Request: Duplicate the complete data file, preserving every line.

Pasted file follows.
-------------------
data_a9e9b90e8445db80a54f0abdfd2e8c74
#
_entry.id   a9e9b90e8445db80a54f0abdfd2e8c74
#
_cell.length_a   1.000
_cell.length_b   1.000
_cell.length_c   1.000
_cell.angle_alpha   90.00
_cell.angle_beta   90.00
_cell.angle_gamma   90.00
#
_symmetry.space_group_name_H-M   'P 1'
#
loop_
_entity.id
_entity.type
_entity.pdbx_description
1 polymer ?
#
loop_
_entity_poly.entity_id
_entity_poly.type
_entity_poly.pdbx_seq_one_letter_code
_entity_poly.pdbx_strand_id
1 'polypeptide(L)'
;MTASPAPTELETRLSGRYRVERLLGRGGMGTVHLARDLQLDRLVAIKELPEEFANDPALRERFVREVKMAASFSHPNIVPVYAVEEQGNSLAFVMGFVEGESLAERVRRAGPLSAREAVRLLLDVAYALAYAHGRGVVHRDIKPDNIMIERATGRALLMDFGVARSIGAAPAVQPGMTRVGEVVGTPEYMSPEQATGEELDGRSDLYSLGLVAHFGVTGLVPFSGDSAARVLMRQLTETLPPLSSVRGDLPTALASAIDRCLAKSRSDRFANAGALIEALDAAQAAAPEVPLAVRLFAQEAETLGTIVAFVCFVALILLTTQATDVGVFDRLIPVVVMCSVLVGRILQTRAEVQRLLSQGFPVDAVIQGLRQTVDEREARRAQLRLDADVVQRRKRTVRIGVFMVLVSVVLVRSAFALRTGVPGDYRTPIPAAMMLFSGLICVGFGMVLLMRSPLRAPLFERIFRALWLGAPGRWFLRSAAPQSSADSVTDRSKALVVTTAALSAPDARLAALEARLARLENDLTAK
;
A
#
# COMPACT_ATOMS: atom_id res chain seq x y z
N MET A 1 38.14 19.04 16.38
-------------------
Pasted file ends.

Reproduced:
data_a9e9b90e8445db80a54f0abdfd2e8c74
#
_entry.id   a9e9b90e8445db80a54f0abdfd2e8c74
#
_cell.length_a   1.000
_cell.length_b   1.000
_cell.length_c   1.000
_cell.angle_alpha   90.00
_cell.angle_beta   90.00
_cell.angle_gamma   90.00
#
_symmetry.space_group_name_H-M   'P 1'
#
loop_
_entity.id
_entity.type
_entity.pdbx_description
1 polymer ?
#
loop_
_entity_poly.entity_id
_entity_poly.type
_entity_poly.pdbx_seq_one_letter_code
_entity_poly.pdbx_strand_id
1 'polypeptide(L)'
;MTASPAPTELETRLSGRYRVERLLGRGGMGTVHLARDLQLDRLVAIKELPEEFANDPALRERFVREVKMAASFSHPNIVPVYAVEEQGNSLAFVMGFVEGESLAERVRRAGPLSAREAVRLLLDVAYALAYAHGRGVVHRDIKPDNIMIERATGRALLMDFGVARSIGAAPAVQPGMTRVGEVVGTPEYMSPEQATGEELDGRSDLYSLGLVAHFGVTGLVPFSGDSAARVLMRQLTETLPPLSSVRGDLPTALASAIDRCLAKSRSDRFANAGALIEALDAAQAAAPEVPLAVRLFAQEAETLGTIVAFVCFVALILLTTQATDVGVFDRLIPVVVMCSVLVGRILQTRAEVQRLLSQGFPVDAVIQGLRQTVDEREARRAQLRLDADVVQRRKRTVRIGVFMVLVSVVLVRSAFALRTGVPGDYRTPIPAAMMLFSGLICVGFGMVLLMRSPLRAPLFERIFRALWLGAPGRWFLRSAAPQSSADSVTDRSKALVVTTAALSAPDARLAALEARLARLENDLTAK
;
A
#
# COMPACT_ATOMS: atom_id res chain seq x y z
N MET A 1 38.14 19.04 16.38